In North Dakota, you're required to maintain certain minimum levels of car insurance coverage on any vehicle you register and operate in the state. Here's what to know at the outset:
Yes. North Dakota is one of a dozen or so states that have legislated some form of a "no-fault" car insurance system. That means, after a car accident, your own basic no-fault (also called "personal injury protection" or "PIP") coverage pays for your medical bills and certain other out-of-pocket losses, regardless of who caused the accident.
In North Dakota, PIP benefits are available to anyone covered under the policy (directly or indirectly), including:
When a no-fault/PIP claim is filed by a covered individual after a car accident in North Dakota, that person is entitled to up to $30,000 to cover "economic losses" arising from the crash, including:
A key thing to understand about a no-fault/PIP claim is that you can't get compensation for your "pain and suffering" and other non-monetary damages stemming from the accident. You're limited to compensation for your medical bills and other economic losses.
In order to step outside of the no-fault system and file a third-party insurance claim or lawsuit against the at-fault driver (so that "pain and suffering" and other non-economic losses are compensable) your injuries must meet certain thresholds set by state law (we'll look at North Dakota's thresholds a little later).
No. No-fault/PIP only applies to injuries caused by car accidents, and certain out-of-pocket losses stemming from those injuries. It has no bearing on vehicle damage claims. You can hold the at-fault driver liable for damage to (or total loss of) a vehicle after a car accident in North Dakota, with no limitations.
As touched on above, in order to step outside of North Dakota's no-fault car insurance system and pursue a case directly against the driver who caused the underlying accident, your claim must meet the thresholds set by state law. That means, as a result of the car accident:
If you meet one or both of these requirements, you have the right to hold the at-fault driver responsible for the accident by filing a third-party car insurance claim or personal injury lawsuit, and that means you can pursue compensation for all categories of losses, including pain and suffering and all other available non-economic damages (which, again, aren't available in a no-fault/PIP claim).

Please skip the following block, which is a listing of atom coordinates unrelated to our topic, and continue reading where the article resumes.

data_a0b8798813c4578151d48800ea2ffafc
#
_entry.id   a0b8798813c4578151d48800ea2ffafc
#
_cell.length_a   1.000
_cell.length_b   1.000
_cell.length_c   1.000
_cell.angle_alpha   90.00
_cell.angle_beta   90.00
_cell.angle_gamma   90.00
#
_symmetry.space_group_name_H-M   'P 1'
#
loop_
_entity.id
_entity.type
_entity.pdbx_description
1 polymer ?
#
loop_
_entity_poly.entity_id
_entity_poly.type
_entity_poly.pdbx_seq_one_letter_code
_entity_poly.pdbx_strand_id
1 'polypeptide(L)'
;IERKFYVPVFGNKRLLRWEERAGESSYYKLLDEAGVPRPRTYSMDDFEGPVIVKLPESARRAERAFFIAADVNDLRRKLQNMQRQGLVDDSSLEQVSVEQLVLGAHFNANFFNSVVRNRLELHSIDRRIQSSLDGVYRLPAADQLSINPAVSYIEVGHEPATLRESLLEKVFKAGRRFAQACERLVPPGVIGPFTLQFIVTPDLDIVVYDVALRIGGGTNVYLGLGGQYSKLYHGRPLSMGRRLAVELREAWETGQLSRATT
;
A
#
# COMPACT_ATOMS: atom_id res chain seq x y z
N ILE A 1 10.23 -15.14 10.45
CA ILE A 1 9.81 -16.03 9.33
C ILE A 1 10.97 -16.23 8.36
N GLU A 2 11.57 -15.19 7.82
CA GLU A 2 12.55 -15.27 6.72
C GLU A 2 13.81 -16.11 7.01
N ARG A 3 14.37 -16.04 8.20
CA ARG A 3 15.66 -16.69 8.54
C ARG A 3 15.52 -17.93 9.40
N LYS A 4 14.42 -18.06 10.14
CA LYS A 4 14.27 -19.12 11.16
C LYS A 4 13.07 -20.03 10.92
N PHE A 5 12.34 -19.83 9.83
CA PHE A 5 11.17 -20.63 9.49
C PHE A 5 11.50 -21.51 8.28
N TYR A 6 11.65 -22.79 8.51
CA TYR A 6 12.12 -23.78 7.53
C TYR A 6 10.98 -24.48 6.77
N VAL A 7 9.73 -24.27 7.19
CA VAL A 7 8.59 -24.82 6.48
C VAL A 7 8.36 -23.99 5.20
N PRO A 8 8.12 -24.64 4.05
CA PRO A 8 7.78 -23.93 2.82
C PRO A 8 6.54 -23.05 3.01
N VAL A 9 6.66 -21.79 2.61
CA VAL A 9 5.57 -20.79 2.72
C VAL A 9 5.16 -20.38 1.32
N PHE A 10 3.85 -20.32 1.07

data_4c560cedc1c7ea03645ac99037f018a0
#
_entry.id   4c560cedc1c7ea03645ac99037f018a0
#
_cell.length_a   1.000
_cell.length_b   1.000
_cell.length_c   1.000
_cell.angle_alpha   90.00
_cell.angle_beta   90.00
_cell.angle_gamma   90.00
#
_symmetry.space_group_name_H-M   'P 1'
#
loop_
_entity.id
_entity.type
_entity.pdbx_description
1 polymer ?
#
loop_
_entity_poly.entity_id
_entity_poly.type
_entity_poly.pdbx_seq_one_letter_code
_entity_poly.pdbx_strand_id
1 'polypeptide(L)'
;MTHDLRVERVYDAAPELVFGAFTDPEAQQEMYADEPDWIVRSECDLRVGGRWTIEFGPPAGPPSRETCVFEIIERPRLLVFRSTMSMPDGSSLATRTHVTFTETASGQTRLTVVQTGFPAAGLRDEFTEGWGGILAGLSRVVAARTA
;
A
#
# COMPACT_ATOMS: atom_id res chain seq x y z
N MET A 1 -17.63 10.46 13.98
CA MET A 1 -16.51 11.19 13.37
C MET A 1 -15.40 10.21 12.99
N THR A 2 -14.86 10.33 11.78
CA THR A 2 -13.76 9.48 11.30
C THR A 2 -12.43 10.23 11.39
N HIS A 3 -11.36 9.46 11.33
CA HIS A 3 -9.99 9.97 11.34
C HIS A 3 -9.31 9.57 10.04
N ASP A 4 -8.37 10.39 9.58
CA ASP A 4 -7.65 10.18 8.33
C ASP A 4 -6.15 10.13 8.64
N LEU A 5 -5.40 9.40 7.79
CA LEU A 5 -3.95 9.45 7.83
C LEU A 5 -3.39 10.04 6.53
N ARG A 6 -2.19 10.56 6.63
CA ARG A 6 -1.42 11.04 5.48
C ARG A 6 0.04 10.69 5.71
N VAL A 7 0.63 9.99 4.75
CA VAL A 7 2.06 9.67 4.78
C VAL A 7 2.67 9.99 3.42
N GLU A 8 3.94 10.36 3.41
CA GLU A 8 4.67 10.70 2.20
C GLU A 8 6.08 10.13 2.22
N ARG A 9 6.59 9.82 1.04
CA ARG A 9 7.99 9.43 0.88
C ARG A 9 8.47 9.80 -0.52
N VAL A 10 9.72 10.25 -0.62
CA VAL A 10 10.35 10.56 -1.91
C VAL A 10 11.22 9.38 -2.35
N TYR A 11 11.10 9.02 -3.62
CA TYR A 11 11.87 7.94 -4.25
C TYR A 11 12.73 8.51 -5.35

Now that you understand how no-fault car insurance works in North Dakota, let's look at the state's requirements for different kinds of car insurance coverage.
In order to register and drive a motor vehicle in North Dakota, you must carry certain minimum amounts of insurance on it. According to the North Dakota Insurance Department, those minimums are as follows.
Bodily injury liability: $25,000 per person (the maximum amount payable to one person)/$50,000 per accident (the maximum amount payable to all people injured) in an accident caused by you.
Property damage liability: $25,000 per accident for vehicle damage and other property loss in an accident caused by you (does not cover damage to your vehicle).
Uninsured motorist coverage: $25,000 per person/ $50,000 per accident. (Underinsured motorist coverage must be equal to the uninsured motorist coverage amount). Learn more about uninsured and underinsured motorist coverage.
Basic no-fault/PIP: $30,000 per person.
Keep in mind that, if you're found responsible for causing a car accident, and the injured drivers' and/or passengers' losses exceed the limits of your car insurance policy, you may find yourself personally responsible for making up the difference out of your own assets. Learn more about what happens if you're in a car accident and you're uninsured.
Driving without liability insurance is a crime (classified as a class B misdemeanor in North Dakota), punishable by a fine of at least $150. If you're caught driving without insurance you'll probably also need to file an SR-22 with the State Drivers License Division of the North Dakota Department of Transportation. This document shows proof of your financial responsibility if you end up causing an accident.
Another penalty for driving without insurance in North Dakota relates to the legal remedies available to you if you're injured in a car accident.
North Dakota's "no pay, no play" law says that if you're injured in an accident while you're driving without insurance, you're barred from recovering "non-economic" damages from the at-fault driver if you have at least one past conviction for uninsured driving. (North Dakota Century Code section 26.1-41-20.)
Since non-economic damages include your physical and mental "pain and suffering," it's a big deal to have this kind of compensation taken off the table, especially if your injuries are serious.
Get more details on car insurance from the North Dakota Insurance Department. You can also get more basic information on car insurance and the claim process here:
If you've been involved in a car accident, especially if your injuries are serious, you might need help that's tailored to your specific situation. Learn more about how an attorney can help with your car accident case.